31 Oct Exercise Right for Brain Cancer
Being diagnosed with brain cancer is a terrifying experience, and exercising is probably the last thing on your mind. But perhaps it shouldn’t be… Some research has shown that exercise both during and after treatment can help cope with the side effects of a brain cancer diagnosis.
A brain tumour is a mass of unnecessary and abnormal cells growing in the brain. Brain cancer is a brain tumour that is malignant. There are many types of brain cancers, but the common types include medulloblastomas, astrocytomas, oligodendrogliomas, glioblastomas and mixed gliomas.
People can be diagnosed with primary brain tumours, which start in the brain and almost never spread elsewhere in the body, or metastatic brain tumours, which is caused by cancer that start elsewhere in the body and spreads to the brain. This chapter will focus on primary brain cancer.
Although everyone’s treatment and experience with brain cancer may be different, common treatments for brain cancer may include surgery, radiotherapy, oral or intravenous chemotherapy, corticosteroids, and anti-seizure medication.
WHY IS EXERCISE IMPORTANT?
Brain cancer and its treatment can cause significant side effects affecting people physically, cognitively and emotionally. These important changes caused by different treatments can affect how people function and how they complete their day-to-day activities. Some studies (1,2) have shown that cardiovascular fitness and muscular strength decrease during treatment for brain cancer, but exercise during treatment can prevent some of these declines: strength training is helpful for bone and muscle health, whilst aerobic activity is helpful for improving cardiovascular fitness.
Another common side effect of treatment is fatigue, which can fluctuate during and after treatment. Exercise during treatment in particular, can be very helpful to manage fatigue. Following treatment, balance, aerobic and resistance exercise can help patients regain some of the function lost during treatment and improve overall function.
TYPES OF EXERCISE RECOMMENDED
There are no exercise guidelines specifically for people with brain cancer and the evidence for exercise in this specific cancer group needs to be developed further. However, below are some examples of practical advice that can be adapted for each individual living with brain cancer and their circumstances.
It is common for the amount of exercise or physical activity undertaken to change during and after treatment. During treatment, it is likely that the presence of symptoms will interfere with how much exercise one can do and maybe even what type of exercise can be done. The important thing to remember is to ‘keep moving’ and to do something enjoyable.
Exercise should include aerobic (cardiovascular) and resistance (strength-based) activity at a moderate intensity (or higher) during and after treatment. If someone is just starting to exercise or hasn’t exercised in a while, it’s recommended to start by doing something they know they can do (e.g., walking or using a stationary bike) at moderate intensity for 10-15 minutes (or less if unable to last for this duration at a moderate intensity). Then they can progress gradually from there by slowly increasing duration (e.g., if previous session was ‘easy’ increase next session by 5 minutes) and/or intensity.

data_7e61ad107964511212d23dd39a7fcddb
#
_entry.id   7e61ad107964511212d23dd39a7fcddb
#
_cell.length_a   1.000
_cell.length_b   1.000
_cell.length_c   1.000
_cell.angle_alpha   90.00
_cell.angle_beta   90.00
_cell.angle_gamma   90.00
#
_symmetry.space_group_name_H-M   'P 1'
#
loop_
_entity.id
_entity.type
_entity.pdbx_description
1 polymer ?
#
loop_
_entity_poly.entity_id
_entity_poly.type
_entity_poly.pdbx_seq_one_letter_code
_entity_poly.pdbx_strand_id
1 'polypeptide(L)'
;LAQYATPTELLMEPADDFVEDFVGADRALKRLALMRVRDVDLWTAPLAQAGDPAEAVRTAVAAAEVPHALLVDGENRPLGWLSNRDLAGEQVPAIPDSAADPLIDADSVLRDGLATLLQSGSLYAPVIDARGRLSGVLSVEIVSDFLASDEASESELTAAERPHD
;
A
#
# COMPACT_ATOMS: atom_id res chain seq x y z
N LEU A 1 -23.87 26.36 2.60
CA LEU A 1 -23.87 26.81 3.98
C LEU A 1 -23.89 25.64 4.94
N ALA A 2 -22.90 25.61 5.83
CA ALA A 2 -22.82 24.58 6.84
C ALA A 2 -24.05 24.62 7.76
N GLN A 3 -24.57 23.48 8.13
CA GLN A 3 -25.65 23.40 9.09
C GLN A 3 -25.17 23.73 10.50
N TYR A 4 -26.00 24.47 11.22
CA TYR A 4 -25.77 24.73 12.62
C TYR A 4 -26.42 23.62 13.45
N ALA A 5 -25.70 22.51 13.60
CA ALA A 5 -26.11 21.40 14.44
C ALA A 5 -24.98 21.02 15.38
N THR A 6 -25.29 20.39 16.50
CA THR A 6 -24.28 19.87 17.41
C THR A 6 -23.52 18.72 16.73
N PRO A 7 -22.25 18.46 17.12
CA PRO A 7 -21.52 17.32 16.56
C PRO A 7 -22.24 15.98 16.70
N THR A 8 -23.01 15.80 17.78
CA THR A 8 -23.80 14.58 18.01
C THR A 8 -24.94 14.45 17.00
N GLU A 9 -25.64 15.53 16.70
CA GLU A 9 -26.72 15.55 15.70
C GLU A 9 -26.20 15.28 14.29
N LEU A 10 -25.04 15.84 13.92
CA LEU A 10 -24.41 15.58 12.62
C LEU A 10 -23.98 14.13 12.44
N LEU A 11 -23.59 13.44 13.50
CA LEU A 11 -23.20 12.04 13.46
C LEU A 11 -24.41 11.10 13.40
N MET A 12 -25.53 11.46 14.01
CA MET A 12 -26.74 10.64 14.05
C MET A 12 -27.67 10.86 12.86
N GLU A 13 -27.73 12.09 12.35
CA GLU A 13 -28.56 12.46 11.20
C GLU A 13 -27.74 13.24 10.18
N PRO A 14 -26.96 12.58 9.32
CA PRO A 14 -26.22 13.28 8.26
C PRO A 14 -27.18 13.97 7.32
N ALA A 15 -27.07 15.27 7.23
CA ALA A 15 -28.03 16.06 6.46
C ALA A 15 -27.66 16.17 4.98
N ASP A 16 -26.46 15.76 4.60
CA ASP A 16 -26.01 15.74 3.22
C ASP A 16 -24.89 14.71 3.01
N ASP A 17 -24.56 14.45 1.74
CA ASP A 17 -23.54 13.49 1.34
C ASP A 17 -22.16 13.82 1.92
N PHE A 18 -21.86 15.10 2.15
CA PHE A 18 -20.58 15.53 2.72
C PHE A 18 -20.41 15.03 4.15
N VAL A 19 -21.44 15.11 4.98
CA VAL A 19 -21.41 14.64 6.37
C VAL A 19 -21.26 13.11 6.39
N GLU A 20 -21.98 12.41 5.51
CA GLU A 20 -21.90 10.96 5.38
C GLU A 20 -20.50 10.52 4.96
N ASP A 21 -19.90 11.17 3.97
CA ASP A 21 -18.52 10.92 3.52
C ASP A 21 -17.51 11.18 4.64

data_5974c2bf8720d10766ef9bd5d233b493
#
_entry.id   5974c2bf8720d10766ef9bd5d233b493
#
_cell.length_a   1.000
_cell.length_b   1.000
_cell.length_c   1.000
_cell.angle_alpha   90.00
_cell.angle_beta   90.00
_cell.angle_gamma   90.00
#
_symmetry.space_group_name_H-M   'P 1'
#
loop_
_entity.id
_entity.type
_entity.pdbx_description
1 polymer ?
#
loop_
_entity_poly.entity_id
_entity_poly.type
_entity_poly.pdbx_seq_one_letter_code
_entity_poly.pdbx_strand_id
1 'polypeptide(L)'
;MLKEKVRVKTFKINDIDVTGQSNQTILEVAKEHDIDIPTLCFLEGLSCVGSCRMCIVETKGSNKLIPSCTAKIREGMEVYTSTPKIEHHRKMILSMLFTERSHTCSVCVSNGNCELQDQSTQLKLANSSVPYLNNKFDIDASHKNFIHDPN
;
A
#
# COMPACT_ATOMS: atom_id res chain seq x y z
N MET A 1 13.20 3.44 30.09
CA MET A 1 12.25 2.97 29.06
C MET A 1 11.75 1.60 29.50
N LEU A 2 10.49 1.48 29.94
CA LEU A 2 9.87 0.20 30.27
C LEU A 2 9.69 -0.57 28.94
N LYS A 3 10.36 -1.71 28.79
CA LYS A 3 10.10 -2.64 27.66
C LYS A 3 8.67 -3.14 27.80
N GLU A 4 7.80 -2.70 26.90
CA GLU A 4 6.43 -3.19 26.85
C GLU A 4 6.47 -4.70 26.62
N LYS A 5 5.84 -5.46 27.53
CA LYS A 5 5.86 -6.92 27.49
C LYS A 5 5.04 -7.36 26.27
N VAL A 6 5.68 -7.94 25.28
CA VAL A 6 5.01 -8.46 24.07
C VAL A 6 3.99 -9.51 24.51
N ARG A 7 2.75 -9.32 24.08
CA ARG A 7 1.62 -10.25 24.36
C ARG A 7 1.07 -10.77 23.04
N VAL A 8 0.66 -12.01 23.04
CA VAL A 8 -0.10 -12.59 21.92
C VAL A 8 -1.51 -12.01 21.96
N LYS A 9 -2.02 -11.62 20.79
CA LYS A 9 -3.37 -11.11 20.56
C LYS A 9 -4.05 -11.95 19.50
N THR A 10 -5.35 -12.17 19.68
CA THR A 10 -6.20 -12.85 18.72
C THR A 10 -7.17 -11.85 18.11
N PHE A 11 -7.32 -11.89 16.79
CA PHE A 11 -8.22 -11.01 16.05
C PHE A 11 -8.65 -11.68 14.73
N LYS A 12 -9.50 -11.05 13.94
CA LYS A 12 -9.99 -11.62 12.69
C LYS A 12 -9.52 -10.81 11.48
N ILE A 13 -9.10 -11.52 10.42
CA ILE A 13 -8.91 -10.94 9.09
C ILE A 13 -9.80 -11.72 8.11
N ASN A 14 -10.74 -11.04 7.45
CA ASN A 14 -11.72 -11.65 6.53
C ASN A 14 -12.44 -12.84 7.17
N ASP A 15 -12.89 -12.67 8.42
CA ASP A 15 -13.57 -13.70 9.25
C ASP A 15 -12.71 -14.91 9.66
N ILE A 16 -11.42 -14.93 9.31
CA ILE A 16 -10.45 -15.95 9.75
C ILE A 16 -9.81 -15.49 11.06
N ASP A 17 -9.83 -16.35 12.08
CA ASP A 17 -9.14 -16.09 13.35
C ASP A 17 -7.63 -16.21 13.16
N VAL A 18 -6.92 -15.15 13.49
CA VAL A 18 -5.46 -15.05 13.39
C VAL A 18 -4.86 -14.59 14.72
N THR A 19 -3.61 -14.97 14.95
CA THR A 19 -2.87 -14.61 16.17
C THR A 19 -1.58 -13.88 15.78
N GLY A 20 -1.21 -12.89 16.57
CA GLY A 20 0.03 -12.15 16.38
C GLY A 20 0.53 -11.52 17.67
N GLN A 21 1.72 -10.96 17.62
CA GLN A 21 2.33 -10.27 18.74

There is also the option to break up activities into shorter blocks. This is particularly helpful when someone is struggling with fatigue. For example, instead of walking for 30 minutes in one session – this could be broken up into 3 sessions, each lasting 10 minutes duration.
The general recommendations are to do 2-3 sessions per week of strength training. Depending on one’s level of function, it’s best to start with ‘body-weight’ exercises or light exercise bands, and progress to more challenging exercises using weights.
IMPORTANT THINGS TO REMEMBER
Corticosteroids (e.g., dexamethasone)
Some people are prescribed steroids during their treatment to manage brain swelling. Some side effects of steroids include weight gain, changes in bone density, muscle strength, and mood. Exercise may help to prevent weight gain and will help keep bones and muscles strong while taking this treatment. Both aerobic and resistance exercise are important.
Balance and neurological deficits
Depending on the area of the brain that is affected and what treatment has been given, some people experience problems with balance, speech, movement or seizures. Balance exercises like standing on one leg or walking may be helpful in preventing falls.
It is important to exercise in a ‘safe’ environment. If there is difficulty with movement or balance, care needs to be taken when completing balance exercise – this should always be done either supervised and in a safe environment (e.g., having a chair as support). Safety should also be monitored when exercising outdoors – making sure the footpath is in good condition to avoid any trips is a good example. Choosing to exercise with someone may be helpful if one is feeling “wobbly” on their feet.
People find that as they progress through their treatment cycle, their symptoms may fluctuate. It’s ok to reduce exercise when symptoms are ‘flared’. Similarly, exercise activities should be gradually increased when feeling a bit better.
Speak to an exercise expert
Accredited Exercise Physiologists (AEPs) can be a wonderful help to get started with exercise or to ensure safety after a brain cancer diagnosis. AEPs will ensure the exercise is safe and can help provide an understanding on how to achieve exercise goals while accommodating functional ability and fluctuating side effects.
There’s over 5,000 AEPs around Australia… To find one near you, click here.
Expert Contributor: Carolina Sandler, Accredited Exercise Physiologist, Lecturer, Queensland University of Technology